With the recent thaw the rebuilding effort is complete, as the accompanying picture demonstrates. I'll take you through the steps I took.
While waiting for a mid-winter thaw that stubbornly failed to materialize I did what analysis I could of what went wrong and how to rebuild it so that it would last. There were two contributing factor that I was able to determine:
- The two sections of 4' nesting army surplus fibreglass mast were not able to withstand the bending stresses to which they were exposed. These were located at the bottom of the mast, nesting within the 6 meters long house-bracketed Schedule 40 steel pipe and supporting the 6 meters aluminum mast (a re-purposed yagi boom). I was attracted to the mast since I had it and it had just the right dimensions to fit the pipe and aluminum mast with a single layer of aluminum shim (roof flashing). In particular, the weak point was the neck of the small-diameter protrusion that nests within another mast section.
- The back stay that holds the mast vertical (in opposition to the weight and tension of the raised antenna) is dacron rope. It is more than sufficiently strong in this application. However it does exhibit some stretch even if dacron stretches less than many other rope materials. This made it difficult to reliably set the tension in the stay. Even then the mast would move in the wind, and more in high winds.
Version 2.0 of the mast addresses both problems. First, I replaced the fibreglass with an 8' length of 18 gauge galvanized steel fence post. Although I made a modest effort to see what the local stores had in the way of suitable conduit, pipe and fencing steel there was nothing of a size that was a good fit to both the aluminum mast (1.5" OD and 1.375" ID) above and the steel pipe (1.61" ID) below.
For the bottom fit I used several layers of aluminum flashing as a shim to raise the fence post's outer diameter of ~1.4" to be a close but not too snug fit to the pipe. Some play is necessary since it is difficult to insert the mast when you have are holding the entire 8.5 meters length of mast above your head while it wobbles in the wind and balancing on the edge of the roof. Safety lines ensured that I would not be injured but it is still a tricky operation.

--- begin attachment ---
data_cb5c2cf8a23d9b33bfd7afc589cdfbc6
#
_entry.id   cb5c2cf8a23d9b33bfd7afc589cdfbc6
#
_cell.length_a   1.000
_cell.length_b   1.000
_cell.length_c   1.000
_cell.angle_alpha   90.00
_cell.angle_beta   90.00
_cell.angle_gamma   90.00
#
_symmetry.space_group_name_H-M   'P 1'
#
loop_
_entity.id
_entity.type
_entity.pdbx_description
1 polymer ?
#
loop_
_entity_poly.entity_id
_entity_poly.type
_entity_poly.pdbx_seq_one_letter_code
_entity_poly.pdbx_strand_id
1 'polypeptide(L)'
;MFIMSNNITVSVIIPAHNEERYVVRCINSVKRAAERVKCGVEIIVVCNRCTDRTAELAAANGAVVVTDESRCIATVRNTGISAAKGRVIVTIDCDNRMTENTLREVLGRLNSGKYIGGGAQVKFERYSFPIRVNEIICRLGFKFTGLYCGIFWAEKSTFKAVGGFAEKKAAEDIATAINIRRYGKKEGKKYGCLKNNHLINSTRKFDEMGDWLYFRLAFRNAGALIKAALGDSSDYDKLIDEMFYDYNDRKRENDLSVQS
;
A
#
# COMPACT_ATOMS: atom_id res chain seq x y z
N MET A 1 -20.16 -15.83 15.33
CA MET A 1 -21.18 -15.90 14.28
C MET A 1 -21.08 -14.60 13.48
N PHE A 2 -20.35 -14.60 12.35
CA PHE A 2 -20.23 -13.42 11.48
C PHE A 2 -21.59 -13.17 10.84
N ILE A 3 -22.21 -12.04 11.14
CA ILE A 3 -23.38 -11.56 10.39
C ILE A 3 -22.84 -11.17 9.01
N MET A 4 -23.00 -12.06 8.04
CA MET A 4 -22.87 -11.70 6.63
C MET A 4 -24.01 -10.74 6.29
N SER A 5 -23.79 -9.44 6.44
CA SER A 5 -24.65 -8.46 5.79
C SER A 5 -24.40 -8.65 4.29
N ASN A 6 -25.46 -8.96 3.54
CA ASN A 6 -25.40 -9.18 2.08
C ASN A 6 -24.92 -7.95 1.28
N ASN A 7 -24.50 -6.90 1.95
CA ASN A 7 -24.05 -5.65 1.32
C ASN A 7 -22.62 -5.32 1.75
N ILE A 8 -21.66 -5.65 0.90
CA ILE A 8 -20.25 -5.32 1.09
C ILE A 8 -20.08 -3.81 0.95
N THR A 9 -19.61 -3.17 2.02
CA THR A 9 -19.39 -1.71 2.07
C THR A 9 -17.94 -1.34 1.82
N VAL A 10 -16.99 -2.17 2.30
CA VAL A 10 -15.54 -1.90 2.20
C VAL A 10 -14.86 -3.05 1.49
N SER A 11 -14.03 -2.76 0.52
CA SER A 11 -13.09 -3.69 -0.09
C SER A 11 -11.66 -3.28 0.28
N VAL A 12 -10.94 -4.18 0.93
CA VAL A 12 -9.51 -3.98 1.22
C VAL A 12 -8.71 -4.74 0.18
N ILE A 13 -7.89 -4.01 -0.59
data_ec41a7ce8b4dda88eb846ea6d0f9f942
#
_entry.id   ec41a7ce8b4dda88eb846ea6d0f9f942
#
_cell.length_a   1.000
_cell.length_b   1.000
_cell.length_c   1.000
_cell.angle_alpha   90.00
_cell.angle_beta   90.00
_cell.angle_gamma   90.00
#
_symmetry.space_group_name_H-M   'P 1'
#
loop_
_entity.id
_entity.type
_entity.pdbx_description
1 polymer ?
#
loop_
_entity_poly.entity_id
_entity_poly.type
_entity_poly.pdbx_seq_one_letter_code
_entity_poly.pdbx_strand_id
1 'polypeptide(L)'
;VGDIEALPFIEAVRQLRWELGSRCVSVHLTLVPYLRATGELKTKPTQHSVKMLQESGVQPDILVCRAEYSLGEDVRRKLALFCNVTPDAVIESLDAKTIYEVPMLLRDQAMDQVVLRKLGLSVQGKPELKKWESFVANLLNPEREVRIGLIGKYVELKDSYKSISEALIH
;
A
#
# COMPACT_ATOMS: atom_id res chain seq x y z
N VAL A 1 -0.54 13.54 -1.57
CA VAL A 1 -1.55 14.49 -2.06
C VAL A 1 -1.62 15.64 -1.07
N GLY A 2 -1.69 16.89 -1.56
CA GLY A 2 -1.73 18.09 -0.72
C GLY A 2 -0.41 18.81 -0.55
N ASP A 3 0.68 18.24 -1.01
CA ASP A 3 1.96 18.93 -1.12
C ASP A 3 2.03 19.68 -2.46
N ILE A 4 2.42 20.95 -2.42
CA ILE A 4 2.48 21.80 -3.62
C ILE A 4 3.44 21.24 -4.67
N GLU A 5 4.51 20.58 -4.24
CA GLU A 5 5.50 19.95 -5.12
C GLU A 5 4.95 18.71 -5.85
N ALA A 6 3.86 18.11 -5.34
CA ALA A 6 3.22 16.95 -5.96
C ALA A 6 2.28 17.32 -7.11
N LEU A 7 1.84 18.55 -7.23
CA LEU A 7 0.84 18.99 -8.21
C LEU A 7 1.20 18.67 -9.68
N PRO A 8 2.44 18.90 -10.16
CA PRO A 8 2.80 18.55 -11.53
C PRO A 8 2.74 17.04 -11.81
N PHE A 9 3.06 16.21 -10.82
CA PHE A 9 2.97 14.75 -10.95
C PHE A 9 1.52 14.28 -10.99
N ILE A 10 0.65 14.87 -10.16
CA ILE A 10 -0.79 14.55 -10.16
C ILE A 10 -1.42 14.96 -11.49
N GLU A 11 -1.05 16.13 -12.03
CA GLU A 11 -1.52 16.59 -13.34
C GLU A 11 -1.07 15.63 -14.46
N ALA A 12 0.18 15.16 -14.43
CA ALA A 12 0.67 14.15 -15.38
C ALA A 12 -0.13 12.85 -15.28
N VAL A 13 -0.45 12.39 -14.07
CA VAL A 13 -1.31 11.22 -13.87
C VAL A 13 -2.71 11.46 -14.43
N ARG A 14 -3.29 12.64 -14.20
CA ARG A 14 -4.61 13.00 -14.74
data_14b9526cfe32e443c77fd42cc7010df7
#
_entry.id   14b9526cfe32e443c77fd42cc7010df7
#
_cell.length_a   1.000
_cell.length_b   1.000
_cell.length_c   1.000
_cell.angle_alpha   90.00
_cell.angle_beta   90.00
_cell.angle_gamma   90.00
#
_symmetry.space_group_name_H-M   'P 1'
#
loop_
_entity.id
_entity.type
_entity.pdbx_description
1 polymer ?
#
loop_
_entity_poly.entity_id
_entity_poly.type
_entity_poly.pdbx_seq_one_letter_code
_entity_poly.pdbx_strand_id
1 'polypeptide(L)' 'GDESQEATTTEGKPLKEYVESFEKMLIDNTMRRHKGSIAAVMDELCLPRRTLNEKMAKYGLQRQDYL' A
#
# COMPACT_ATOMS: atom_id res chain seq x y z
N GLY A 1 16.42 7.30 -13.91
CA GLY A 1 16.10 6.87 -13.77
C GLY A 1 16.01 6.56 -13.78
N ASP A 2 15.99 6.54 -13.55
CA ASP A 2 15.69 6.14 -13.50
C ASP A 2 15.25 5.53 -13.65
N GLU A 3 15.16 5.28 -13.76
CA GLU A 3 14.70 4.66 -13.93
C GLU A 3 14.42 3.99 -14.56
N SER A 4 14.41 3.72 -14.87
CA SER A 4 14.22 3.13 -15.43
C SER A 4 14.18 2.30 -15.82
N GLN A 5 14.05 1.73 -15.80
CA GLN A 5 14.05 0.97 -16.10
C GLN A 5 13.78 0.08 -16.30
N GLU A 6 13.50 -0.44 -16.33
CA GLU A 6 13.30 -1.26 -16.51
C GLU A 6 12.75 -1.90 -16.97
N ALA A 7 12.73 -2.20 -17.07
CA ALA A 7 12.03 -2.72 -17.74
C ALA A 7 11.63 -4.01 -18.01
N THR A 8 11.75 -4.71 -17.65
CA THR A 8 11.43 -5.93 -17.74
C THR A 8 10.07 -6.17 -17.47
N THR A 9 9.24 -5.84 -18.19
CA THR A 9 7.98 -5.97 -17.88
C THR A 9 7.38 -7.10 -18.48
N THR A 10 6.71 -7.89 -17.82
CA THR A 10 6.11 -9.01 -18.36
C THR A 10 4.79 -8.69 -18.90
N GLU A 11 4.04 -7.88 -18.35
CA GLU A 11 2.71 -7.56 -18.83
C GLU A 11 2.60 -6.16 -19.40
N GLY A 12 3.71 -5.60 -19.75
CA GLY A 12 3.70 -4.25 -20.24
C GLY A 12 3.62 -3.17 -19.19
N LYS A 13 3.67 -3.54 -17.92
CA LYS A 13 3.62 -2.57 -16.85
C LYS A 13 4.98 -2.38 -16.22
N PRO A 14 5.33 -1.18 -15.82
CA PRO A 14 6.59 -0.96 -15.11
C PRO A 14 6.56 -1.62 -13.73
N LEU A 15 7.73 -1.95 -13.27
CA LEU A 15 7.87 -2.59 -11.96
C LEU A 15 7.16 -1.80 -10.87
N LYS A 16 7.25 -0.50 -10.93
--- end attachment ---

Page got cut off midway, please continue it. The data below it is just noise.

I used a circular saw with an abrasion disk to cut two slots at the top end of the fence post. A smaller diameter steel pipe with (more) aluminum shim was placed within the post and then compressed with a muffler clamp. The shim and inner pipe also fit within the aluminum mast for a snug press fit. A steel hose clamp was tightened at the bottom of the mast to strengthen (but not compress) it at this stress point (see below).
All of this fabrication was done indoors, where I was snug and warm. I used a plastic Schedule 40 pipe with the same dimensions as the steel pipe as a proxy for the fitting. The end section of the aluminum mast was brought indoors for the same purpose.
The second problem was simply addressed by replacing the dacron rope stay with ⅛" aircraft cable. Although the cable does not stretch some pre-load is needed to ensure the mast stays vertical when the tension of the antenna pulls the stay taut.
The picture above is not too detailed but hopefully it is clear enough to see the couplings. A close-up of the top of the post is visible in the picture at right.
The clamp at the bottom of the fence post holds the aluminum shim in place and serves as a mechanical stop to ensure the post slides into the pipe the correct distance. In the middle of the post the protrusion you can see in the first pictures is a rope cleat that makes it easy to secure the antenna pulley rope in a couple of seconds. Previously I had to tie the rope to a bracket or clamp. This was too time consuming since the antenna went up and down multiple times to tune the antenna and make mechanical adjustments.
The operation to install the new mast took 3 days. More precisely the elapsed time was 3 days although the work involved was only a couple of hours.
- Day 1: Shovel the snow off the section of the lower roof where I need to walk and to place the ladder to access the upper roof. I also shoveled what parts of the upper roof that were accessible from the lower roof. The above-freezing temperature did the rest over the next day.
- Day 2: Assemble the mast in the driveway (it's much too long to fit within the garage), carry it to the site and swing it vertical. Since all the steel is at the bottom the extra weight is not an obstacle to this operation. However it still takes some muscle to flip up a long mast from one end. All the ropes and cables are tied or taped to the mast in the reverse order they will be released once the mast is in place. Go onto the upper roof and do more shovelling of work areas. Wait several hours for the weather to melt the remaining layer of slush and ice. Finally, raise the mast, tension the stay and attach the pulley rope to the antenna (which I left hanging where it was on the roof after cutting it free of the failed mast). Make adjustments to the antenna spreaders that had collapsed during the mast failure and raise the antenna into the air. Connect the coax, cross fingers and load it up. Hey, it still works!
- Day 3: Clean the rest of the ice off the antenna tie-down ropes and adjust the tension on the stay. Raise the antenna to its full height, tie everything down and seal the coax connections. Get everything done just as the thaw comes to an abrupt and cold end.
With that major repair operation taken care of I climbed the tower to turn and retighten the TH1vn multi-band dipole to its mast. A couple of strong wind storms spun it so that it favoured the polar paths, but put Europe in its side node.
This spate of mid-winter antenna work should suffice for the rest of the winter, including the upcoming ARRL DX contests.